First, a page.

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3D Bioprinting System to ‘Grow’ Body Parts, Muscles

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US bioengineers have developed a 3D tissue-organ printer that can fabricate stable, human-sized bones, muscle and cartilage using stem cells and polymer templates, the journal Nature Biotechnology reported.

“We present an integrated tissue–organ printer (ITOP) that can fabricate stable, human-scale tissue constructs of any shape. The results of this study bring us closer to the reality of using 3D printing to repair defects using the patient’s own engineered tissue,” Dr. Anthony Atala from Wake Forest School of Medicine in North Carolina, told Reuters Health in an e-mail.

The correct shape of the tissue construct is achieved by representing clinical imaging data as a computer model of the anatomical defect and translating the model into a program that controls the motions of the printer nozzles, which dispense cells to discrete locations.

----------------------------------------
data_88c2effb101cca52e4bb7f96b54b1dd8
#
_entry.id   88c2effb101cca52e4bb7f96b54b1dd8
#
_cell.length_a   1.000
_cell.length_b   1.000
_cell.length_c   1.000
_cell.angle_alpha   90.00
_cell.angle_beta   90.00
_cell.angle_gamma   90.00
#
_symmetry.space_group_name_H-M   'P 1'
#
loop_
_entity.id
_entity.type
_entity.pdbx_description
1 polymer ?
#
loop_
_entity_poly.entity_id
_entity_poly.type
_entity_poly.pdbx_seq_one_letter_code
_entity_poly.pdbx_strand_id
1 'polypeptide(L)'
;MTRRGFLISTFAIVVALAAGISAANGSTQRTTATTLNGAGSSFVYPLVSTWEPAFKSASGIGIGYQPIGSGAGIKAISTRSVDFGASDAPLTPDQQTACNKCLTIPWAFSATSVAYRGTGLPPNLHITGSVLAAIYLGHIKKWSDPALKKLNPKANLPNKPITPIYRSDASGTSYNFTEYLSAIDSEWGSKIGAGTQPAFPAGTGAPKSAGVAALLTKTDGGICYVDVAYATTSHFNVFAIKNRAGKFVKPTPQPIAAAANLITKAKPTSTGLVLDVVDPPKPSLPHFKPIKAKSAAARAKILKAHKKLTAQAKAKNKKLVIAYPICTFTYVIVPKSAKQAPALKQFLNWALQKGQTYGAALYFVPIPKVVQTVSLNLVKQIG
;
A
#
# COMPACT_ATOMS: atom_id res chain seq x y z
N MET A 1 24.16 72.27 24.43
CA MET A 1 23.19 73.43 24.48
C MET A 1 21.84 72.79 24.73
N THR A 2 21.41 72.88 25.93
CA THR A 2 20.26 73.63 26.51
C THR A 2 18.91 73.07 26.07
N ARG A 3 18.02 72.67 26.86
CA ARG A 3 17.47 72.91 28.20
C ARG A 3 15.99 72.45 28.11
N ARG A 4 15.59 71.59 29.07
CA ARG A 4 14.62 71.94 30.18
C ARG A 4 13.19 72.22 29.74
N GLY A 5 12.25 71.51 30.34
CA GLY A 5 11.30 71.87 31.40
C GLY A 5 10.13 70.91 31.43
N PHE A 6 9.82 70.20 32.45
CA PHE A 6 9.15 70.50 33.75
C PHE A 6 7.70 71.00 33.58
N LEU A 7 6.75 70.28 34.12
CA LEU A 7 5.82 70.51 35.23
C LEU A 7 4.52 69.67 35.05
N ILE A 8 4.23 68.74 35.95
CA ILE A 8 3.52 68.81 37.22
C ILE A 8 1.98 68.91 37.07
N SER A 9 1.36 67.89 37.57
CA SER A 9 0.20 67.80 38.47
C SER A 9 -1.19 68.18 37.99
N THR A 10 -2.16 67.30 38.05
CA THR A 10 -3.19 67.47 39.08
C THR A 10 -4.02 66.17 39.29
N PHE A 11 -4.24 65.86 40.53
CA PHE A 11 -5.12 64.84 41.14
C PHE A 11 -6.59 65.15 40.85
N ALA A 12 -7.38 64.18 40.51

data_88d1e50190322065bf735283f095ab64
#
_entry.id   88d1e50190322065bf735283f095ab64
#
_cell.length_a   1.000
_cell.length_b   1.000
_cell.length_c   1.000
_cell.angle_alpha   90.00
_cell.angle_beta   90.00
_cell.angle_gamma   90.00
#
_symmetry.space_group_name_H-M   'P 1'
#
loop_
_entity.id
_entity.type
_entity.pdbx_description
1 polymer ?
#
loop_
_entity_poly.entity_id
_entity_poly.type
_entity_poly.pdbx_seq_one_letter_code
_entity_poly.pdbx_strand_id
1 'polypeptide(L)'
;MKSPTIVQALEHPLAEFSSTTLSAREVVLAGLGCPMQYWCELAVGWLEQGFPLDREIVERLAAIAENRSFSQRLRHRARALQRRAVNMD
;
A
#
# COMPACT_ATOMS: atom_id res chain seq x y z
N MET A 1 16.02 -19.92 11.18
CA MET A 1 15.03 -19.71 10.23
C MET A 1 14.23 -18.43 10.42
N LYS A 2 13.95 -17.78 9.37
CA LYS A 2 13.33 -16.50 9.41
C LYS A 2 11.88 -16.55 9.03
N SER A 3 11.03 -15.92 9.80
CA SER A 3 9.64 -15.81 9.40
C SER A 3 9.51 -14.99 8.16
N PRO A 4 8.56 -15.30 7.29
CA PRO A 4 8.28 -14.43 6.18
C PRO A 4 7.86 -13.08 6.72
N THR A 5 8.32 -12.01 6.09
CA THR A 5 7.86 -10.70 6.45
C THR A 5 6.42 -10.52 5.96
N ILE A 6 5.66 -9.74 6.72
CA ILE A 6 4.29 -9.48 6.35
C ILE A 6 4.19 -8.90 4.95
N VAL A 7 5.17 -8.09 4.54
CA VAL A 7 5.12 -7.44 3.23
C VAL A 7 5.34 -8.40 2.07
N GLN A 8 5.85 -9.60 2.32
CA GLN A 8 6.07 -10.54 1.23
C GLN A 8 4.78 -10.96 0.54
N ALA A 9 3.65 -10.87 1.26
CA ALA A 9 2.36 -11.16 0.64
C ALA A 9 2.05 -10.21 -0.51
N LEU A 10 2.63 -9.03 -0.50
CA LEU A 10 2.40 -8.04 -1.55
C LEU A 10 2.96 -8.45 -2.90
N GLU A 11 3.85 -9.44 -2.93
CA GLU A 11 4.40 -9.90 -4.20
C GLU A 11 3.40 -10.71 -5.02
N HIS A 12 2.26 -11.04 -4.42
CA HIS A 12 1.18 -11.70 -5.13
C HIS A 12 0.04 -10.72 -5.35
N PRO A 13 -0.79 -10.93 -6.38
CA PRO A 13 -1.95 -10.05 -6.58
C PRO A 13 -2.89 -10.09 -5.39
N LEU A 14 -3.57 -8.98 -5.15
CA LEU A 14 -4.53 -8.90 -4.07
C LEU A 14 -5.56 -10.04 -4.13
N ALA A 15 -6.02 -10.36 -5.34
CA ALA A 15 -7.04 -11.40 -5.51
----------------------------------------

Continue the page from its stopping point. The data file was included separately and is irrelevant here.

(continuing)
“It has been challenging to produce human scale tissues with 3D printing because larger tissues require additional nutrition,” Dr. Atala wrote.

A company in the Skolkovo Innovation Center made an artificial thyroid gland using a 3D printer, which was then successfully implanted into a live mouse, Skolkovo’s Vice President Kirill Kaem said. - Sputnik International
Russia's Skolkovo 3D-Prints Thyroid for Mouse, Human Organs Could Be Next
His team developed a process they call “the integrated tissue and organ printing system,” which produces a network of tiny channels that allows the printed tissue to be nourished after being implanted into a living animal.

The incorporation of microchannels into the tissue constructs helps overcome the diffusion limit of 100–200 μm for cell survival in engineered tissues.

The polymer template eventually dissolves and is replaced by a viable organ.

As a demonstration, the research team used stem cells to “grow” a human jawbone and also “printed” a full-size human ear, which looks like normal cartilage under a microscope, with blood vessels supplying the outer regions and no circulation in the inner regions (as in native cartilage).

Both were then implanted into living mice, were not rejected and, covered with blood vessels, eventually became part of the animal’s system.

This groundbreaking new method is not yet ready for clinical use, but its authors are sure that it won’t be long before it becomes widely applied in regenerative medicine.

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